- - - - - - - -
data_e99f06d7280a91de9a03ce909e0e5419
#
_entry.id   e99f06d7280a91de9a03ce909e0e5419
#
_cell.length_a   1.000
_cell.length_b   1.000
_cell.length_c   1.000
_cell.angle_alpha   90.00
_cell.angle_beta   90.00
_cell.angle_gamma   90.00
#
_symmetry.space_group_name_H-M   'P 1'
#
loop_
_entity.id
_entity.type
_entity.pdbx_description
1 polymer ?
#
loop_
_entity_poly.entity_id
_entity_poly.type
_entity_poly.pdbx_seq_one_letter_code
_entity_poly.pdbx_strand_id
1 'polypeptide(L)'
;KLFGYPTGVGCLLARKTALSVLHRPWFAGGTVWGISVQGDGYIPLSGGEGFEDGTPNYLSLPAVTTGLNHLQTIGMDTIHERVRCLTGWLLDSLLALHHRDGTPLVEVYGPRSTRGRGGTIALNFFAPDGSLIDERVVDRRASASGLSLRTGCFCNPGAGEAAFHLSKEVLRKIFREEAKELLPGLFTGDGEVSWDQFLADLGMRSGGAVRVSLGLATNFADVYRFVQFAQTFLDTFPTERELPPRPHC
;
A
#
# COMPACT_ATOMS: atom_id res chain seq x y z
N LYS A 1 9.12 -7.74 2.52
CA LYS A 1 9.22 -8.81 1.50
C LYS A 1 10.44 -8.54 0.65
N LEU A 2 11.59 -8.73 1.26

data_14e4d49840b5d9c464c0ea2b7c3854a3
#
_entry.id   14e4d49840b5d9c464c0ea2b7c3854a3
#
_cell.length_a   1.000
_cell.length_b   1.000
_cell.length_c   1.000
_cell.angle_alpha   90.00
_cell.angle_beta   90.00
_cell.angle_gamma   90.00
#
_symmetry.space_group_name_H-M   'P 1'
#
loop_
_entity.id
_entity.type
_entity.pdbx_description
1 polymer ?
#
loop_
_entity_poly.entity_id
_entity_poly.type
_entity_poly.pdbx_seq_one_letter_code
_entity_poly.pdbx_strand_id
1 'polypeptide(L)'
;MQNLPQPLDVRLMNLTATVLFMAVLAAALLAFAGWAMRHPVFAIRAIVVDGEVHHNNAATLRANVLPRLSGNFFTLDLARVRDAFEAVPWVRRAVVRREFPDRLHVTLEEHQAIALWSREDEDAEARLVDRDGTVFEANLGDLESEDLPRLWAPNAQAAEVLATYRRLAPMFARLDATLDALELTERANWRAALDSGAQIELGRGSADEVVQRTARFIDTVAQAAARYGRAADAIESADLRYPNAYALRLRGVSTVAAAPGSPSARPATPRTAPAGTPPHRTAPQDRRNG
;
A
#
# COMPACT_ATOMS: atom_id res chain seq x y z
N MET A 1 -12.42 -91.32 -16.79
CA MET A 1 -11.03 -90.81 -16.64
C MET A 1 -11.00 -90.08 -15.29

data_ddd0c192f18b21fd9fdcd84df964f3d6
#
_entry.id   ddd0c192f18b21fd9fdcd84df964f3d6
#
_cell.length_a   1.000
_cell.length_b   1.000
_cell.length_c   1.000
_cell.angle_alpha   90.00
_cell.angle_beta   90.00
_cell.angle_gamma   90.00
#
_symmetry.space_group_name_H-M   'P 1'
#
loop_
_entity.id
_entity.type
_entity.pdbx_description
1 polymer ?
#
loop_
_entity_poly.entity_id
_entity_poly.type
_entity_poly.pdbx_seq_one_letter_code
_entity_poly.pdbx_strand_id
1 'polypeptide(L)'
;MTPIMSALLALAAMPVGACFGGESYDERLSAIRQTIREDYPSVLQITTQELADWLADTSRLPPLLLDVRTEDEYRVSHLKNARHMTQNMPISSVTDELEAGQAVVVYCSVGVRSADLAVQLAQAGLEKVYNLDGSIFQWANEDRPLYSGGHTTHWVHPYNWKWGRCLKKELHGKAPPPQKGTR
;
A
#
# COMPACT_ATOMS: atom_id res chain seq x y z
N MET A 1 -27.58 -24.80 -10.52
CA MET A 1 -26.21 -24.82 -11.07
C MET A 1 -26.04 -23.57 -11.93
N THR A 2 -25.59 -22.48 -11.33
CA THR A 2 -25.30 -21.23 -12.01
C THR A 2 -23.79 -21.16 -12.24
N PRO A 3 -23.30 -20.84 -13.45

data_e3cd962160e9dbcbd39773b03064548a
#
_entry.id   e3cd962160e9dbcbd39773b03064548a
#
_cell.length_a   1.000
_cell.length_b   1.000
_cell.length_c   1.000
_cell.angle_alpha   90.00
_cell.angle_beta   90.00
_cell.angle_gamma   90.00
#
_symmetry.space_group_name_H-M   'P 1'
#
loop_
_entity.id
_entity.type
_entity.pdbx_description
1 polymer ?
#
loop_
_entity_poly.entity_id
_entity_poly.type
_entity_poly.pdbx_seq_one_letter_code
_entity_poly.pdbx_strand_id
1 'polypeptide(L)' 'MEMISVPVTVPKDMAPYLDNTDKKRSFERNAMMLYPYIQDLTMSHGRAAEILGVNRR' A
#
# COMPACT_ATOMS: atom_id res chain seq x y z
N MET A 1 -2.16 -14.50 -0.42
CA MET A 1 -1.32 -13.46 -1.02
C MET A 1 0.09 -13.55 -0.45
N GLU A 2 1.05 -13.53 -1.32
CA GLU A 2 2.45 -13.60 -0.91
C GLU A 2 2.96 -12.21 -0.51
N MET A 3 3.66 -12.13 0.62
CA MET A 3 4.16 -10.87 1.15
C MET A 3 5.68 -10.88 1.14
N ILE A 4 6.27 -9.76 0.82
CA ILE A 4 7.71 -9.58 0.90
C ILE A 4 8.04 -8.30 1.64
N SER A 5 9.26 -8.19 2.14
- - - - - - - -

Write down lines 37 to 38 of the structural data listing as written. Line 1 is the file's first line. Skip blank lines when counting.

_entry.id   14e4d49840b5d9c464c0ea2b7c3854a3
#